ENS.Version 3 | 6.24.13-6.25.13 | 13’
2 Piccolos, 2 Flutes, 2 Oboes, 2 Clarinets, 2 Bassoons/Contrabassoon, 3 Bb Trumpets, 2 Tenor Trombones, Tuba, Glockenspiel, Xylophone, Marimba, Vibraphone
- De La Rue
Not yet ready to begin work on a new composition but looking for a creative outlet, I thought it might be fun to do some arrangements. I’d recently realized three of my favorite Renaissance vocal works were introductions to Requiem masses (Introitus, Missa pro defunctis), so they became my source material.
In the first movement, the Introitus to a mass by Orlande de Lassus (1532-1594), I used a technique resembling bombardon, doubling everything above and below at various octaves to create a huge sound resembling an organ, without adding or altering any pitches.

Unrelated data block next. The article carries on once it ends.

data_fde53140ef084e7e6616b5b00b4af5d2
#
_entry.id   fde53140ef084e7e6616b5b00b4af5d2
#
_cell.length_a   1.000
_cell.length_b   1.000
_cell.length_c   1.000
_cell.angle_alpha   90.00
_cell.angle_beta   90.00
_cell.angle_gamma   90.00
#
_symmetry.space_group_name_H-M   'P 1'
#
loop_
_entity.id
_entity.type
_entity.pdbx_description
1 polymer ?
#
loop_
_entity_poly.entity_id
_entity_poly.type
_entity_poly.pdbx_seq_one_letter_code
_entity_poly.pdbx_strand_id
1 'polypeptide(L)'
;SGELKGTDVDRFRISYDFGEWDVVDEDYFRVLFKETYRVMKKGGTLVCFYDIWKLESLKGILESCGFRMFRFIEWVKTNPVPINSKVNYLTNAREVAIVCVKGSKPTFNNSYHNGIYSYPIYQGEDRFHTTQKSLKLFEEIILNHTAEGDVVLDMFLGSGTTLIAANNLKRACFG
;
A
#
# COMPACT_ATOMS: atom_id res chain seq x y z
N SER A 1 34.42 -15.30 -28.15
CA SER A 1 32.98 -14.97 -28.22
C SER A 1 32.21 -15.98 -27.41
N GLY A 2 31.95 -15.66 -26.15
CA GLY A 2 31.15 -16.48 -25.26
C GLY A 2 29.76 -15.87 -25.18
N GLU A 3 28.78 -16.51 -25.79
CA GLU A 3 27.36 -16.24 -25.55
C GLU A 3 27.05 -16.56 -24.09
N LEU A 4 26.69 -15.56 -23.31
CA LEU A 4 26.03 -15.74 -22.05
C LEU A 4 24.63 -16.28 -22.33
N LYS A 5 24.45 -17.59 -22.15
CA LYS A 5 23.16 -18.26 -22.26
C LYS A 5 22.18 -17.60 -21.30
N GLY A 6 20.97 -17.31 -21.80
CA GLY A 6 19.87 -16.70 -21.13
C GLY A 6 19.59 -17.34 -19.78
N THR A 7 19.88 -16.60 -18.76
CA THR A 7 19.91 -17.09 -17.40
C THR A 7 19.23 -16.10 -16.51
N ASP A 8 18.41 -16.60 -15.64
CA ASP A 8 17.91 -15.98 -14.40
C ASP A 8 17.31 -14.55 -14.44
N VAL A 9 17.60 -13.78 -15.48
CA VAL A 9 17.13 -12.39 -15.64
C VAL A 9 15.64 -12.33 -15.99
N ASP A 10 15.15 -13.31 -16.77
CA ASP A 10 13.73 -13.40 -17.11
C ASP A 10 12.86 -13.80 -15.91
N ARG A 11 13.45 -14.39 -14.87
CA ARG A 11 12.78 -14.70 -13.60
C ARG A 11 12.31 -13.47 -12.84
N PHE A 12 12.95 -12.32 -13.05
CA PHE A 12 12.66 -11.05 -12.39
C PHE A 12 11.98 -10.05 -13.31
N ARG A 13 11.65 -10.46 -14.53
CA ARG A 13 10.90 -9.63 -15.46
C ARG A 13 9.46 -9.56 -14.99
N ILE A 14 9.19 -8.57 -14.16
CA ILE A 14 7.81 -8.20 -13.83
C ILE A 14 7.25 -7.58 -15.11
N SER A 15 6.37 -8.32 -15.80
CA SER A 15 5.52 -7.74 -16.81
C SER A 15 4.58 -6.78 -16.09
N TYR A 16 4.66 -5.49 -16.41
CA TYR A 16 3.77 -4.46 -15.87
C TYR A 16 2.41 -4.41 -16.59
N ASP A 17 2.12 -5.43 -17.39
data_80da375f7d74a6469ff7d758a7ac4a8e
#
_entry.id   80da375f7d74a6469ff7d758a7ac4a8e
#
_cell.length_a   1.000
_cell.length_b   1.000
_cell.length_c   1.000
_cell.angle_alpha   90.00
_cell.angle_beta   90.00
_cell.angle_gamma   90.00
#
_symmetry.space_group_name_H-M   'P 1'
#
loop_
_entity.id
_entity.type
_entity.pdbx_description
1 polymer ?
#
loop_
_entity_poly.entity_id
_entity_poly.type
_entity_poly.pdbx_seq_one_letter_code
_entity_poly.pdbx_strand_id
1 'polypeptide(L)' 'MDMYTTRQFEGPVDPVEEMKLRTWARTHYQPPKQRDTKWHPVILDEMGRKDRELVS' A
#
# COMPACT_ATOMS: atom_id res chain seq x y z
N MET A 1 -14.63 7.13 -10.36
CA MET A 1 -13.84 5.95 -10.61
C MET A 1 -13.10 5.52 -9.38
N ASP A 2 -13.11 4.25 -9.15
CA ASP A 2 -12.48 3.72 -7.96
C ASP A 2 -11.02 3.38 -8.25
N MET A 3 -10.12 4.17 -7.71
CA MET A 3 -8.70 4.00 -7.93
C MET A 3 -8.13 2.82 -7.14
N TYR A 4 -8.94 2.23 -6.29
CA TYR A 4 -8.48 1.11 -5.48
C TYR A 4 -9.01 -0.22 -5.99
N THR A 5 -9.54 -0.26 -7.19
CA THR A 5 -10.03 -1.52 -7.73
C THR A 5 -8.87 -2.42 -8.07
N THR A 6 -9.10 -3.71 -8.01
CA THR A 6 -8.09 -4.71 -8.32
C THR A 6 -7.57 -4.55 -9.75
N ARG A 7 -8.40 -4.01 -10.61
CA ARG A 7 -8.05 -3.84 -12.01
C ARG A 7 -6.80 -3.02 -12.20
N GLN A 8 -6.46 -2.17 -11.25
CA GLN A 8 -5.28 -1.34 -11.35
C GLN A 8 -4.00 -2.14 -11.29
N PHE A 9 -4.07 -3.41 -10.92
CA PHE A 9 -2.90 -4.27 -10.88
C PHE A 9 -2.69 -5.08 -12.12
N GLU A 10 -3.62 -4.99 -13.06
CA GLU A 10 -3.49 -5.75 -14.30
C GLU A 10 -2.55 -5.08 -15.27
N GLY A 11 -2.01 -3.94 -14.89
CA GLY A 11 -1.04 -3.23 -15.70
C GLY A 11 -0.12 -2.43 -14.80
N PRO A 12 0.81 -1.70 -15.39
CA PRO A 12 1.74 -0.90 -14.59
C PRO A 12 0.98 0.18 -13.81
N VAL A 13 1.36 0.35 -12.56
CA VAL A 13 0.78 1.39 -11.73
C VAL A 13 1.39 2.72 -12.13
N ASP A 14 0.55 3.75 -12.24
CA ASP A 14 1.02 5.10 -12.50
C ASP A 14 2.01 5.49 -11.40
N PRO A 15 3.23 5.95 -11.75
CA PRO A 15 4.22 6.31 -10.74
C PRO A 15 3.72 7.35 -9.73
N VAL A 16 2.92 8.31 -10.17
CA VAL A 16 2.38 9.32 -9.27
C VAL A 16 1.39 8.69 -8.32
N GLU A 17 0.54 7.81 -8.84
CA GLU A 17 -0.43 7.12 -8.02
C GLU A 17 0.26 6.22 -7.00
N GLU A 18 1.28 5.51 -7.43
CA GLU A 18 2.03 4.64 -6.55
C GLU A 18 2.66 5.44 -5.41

The second movement is the most complex. The four-part polyphony of Jean Richafort’s (1480-1547) requiem mass is multiplied at various intervals, some ostensibly dissonant, to create a sound inspired by spectral music without any actual spectral computation involved.
In the final movement, a six-part Introitus by Pierre de la Rue (1452-1518), I doubled each part at the octave, third, and fifth (with the occasional fourth), resulting in a weirdly consonant tintinnabulation.
Throughout, these pieces are orchestrated with interesting, changing colors, while above, below, and around them shifting harmonies hover and whirl kaleidoscopically.